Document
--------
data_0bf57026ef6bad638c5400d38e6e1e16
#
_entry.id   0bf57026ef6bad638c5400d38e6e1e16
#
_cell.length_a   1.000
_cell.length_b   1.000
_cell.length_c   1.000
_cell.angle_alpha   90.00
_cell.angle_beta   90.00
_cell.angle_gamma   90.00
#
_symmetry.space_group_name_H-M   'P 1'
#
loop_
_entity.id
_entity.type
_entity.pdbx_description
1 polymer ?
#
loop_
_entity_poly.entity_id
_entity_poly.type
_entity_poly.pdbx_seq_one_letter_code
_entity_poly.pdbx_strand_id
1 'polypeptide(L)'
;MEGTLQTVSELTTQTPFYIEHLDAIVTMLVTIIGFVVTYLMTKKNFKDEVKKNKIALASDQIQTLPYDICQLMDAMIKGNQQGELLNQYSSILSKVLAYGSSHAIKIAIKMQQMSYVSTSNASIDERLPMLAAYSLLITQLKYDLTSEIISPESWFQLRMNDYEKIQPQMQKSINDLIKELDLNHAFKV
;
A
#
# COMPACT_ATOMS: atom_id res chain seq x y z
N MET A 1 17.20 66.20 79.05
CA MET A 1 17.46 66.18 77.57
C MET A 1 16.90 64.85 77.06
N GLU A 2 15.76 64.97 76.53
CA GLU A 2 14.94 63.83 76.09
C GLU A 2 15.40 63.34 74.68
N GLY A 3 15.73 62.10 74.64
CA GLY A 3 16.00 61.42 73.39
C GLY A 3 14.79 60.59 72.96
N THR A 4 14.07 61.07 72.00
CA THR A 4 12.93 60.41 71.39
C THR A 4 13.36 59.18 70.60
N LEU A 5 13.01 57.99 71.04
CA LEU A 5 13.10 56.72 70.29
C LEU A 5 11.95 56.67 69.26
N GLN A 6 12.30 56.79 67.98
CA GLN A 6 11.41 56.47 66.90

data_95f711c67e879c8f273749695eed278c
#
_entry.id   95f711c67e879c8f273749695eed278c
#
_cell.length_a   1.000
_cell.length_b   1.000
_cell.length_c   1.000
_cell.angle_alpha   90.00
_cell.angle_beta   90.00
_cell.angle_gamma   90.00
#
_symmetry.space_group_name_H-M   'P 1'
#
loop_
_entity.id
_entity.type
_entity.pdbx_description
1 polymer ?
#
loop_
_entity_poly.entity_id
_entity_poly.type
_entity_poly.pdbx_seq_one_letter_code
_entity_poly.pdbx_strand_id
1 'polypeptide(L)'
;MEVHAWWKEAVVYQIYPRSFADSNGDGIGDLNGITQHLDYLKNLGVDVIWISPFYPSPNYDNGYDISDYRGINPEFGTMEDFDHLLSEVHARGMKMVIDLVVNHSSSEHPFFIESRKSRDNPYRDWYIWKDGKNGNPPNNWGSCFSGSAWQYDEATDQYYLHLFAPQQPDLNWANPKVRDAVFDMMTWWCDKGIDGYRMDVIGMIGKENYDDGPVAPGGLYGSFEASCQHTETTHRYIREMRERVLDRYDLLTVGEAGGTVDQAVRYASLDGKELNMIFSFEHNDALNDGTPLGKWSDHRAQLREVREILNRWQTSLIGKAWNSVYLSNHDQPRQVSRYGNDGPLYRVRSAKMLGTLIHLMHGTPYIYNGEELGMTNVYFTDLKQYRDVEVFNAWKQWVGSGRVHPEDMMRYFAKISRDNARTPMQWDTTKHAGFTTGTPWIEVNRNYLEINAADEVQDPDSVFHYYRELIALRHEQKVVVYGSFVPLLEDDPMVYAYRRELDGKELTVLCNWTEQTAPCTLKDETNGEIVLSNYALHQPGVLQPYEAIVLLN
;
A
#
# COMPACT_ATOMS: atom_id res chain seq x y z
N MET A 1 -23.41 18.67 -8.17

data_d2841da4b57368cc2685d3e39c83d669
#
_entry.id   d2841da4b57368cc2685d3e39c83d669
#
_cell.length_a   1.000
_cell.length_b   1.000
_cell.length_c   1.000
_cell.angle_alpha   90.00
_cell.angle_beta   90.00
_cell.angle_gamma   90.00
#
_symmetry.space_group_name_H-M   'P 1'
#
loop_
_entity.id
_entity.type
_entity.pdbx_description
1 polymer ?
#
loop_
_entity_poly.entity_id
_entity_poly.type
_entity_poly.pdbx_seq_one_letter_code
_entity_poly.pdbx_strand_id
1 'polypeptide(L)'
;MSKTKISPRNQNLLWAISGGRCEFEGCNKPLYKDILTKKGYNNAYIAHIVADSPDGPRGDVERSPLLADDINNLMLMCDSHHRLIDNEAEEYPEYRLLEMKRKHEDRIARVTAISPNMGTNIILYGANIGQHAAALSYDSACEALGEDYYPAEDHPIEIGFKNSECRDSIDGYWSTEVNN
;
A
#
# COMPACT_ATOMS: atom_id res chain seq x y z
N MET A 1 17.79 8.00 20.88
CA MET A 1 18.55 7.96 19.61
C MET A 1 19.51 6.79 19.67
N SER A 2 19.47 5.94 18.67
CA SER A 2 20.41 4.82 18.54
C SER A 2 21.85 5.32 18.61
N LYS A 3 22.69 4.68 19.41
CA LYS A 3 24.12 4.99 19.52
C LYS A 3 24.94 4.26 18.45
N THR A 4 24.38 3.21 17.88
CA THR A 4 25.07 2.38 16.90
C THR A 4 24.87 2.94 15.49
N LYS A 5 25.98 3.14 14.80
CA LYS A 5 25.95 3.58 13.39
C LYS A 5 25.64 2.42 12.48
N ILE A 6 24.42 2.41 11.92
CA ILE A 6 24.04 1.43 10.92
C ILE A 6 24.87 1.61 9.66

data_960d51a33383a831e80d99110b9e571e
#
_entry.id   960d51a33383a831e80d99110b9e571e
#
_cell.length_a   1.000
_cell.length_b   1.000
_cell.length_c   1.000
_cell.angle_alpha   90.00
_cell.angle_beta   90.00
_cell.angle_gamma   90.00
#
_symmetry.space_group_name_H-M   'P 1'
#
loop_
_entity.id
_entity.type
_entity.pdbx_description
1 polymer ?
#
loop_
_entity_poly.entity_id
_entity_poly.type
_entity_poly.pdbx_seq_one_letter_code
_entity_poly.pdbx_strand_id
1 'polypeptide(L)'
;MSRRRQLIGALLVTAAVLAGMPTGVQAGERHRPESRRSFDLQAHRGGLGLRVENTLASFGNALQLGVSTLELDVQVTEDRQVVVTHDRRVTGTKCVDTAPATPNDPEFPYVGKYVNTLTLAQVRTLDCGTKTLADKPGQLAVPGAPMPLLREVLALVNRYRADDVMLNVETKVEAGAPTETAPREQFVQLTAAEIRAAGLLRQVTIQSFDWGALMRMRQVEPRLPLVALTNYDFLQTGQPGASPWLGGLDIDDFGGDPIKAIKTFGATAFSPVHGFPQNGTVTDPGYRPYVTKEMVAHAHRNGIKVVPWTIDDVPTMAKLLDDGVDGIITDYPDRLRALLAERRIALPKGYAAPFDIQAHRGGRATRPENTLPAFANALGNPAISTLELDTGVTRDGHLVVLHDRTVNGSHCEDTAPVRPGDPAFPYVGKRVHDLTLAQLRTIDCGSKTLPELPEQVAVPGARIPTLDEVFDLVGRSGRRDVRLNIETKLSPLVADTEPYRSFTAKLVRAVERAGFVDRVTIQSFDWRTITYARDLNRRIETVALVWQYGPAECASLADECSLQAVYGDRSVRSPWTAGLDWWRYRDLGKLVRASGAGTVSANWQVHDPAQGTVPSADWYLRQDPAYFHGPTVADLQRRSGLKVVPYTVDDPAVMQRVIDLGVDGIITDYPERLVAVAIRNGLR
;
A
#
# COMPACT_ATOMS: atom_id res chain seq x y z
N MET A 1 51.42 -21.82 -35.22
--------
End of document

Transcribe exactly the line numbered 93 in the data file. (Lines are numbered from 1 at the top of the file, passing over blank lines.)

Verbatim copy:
_entity.id